In my opinion, the first true proto-speed metal albums in the history were released in 1981. Yes, you have to count still them on the fingers of a single hand but the cult for the speed was already international at that time. In fact, it sounds strange but...Venezuela was one of the very first proto-speed metal strongholds!
This is due firstly to Resistencia, an hopeful quintet that, after 4 years into the ranks, debuted just in 1981 with the proudly titled "Hecho en Venezuela" (Spanish for "Made in Venezuela"), showing already a strong original approach far from the lesson of the reigning NWOBHM.
In fact, their approach is so complex, polished and progressive that their songs are often long. But, on the other hand, Resistencia plays in a very hard, aggressive and fast way, and it isn't a case if, of the 7 songs of the album, even 4 of them are to be considered like speed metal outbursts. And if this isn't enough, there is need to say that the devastating aggressiveness of Resistencia comes a lot from the versatile vocals of Cesar Somoza that, with his warm and profound voce, is able to range from ear-splitting high-pitched falsettos to primordial growls, and you can hear all this especially in "Muerto en Vida".
But what are the aforementioned 4 speed metal outbursts? Oh yeah! They are the dynamic "Hassan Ben Sabbath", the hysterical "Pared de Concreto", just the furious "Muerto en Vida" and, after "Resistencia" with its oriental influences, the dark "Templo de la Oscuridad" (mentionable also for its chaotic but paranoid finale useful to end the album with the fireworks!). In addition, I have to cite also the warlike heavy metal anthem "Tierra Prometida", truly tough and heavy. Unlike all this, Resistencia wanted to develop better their progressive inclinations after this hammering album.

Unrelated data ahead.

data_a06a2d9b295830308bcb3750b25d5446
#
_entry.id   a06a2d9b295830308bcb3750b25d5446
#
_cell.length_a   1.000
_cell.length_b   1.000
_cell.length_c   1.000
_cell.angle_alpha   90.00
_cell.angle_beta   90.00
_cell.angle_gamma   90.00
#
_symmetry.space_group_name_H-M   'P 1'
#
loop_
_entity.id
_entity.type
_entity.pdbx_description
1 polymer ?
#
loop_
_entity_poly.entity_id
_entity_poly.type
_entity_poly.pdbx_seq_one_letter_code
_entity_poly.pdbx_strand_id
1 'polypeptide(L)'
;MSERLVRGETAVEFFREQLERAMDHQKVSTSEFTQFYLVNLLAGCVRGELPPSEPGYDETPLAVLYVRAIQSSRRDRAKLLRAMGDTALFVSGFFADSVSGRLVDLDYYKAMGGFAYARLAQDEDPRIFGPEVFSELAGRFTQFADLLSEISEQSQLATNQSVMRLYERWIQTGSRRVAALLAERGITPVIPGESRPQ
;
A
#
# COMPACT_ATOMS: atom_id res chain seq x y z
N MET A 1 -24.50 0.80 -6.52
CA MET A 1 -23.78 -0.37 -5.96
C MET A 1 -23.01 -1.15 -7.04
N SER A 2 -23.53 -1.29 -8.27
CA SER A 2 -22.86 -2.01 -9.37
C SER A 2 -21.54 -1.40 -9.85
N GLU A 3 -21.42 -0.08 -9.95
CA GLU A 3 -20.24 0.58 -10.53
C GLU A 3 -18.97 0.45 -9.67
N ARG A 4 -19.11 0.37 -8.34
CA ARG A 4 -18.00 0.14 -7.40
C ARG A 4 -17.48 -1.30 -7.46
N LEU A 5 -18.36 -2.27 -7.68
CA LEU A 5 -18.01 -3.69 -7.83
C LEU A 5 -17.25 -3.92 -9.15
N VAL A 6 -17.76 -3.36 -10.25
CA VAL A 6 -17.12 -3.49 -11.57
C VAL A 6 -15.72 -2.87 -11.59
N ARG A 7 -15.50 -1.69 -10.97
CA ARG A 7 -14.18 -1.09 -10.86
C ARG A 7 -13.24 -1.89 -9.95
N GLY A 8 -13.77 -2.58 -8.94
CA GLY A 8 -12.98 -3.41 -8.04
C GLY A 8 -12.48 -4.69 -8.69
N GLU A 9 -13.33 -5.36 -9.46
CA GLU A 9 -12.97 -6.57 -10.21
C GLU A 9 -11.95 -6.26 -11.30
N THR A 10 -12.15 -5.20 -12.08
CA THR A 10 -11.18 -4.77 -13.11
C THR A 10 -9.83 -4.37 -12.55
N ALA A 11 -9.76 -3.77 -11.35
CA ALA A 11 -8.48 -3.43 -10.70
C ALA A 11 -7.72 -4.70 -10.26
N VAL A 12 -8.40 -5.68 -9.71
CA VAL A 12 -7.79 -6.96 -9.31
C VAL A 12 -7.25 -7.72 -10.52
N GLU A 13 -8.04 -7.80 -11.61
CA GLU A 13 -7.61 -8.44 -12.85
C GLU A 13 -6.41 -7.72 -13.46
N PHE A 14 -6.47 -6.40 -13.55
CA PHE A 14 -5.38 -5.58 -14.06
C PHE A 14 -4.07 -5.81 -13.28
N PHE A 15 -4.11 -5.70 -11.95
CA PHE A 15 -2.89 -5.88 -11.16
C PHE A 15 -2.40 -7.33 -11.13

On the other side of the Planet, let's meet with Loudness from Japan!
These 4 guys from Osaka, formed in 1981 from the ashes of an hard rock band called Lazy, debuted after few months with "The Birthday Eve", a perfect expression of a totally demented and unpredictable heavy metal by a band able literally to do everything, included the composition of some very fast songs marked often by a good will to experiment strange solutions.
So, the speed metal numbers are 3 of 8 ("Sexy Woman", "I'm on Fire" and "Rock Shock (More and More)"), and all of them are characterized by an hysterical and dynamic intensity along with great technical skills so to reach their maximum result in the closing track "Rock Shock (More and More)". In this song, the sacred meets the profane in a devastaing mix between the street rock'n'roll riffing and the ultra-violent screams of Minoru Niihara with some elegant neoclassical solos and a kind of solo even by the drummer Munetaka Higuchi. Instead, very strange is the horny "Sexy Woman", a sort of speed metal song with an absurd jazzy intro. But stranger than that is the dark and complex "Street Woman", surely one of the heaviest songs of that time where the hallucinated vocals of Niihara reigns over all.
Ironically, you have to think that the late drummer Hiroyuki Tanaka, after founding Loudness with the same Niihara and the guitarist Akira Takasaki, left already them to join Neverland, a group specialized...in the soundtracks for Japanese cartoons!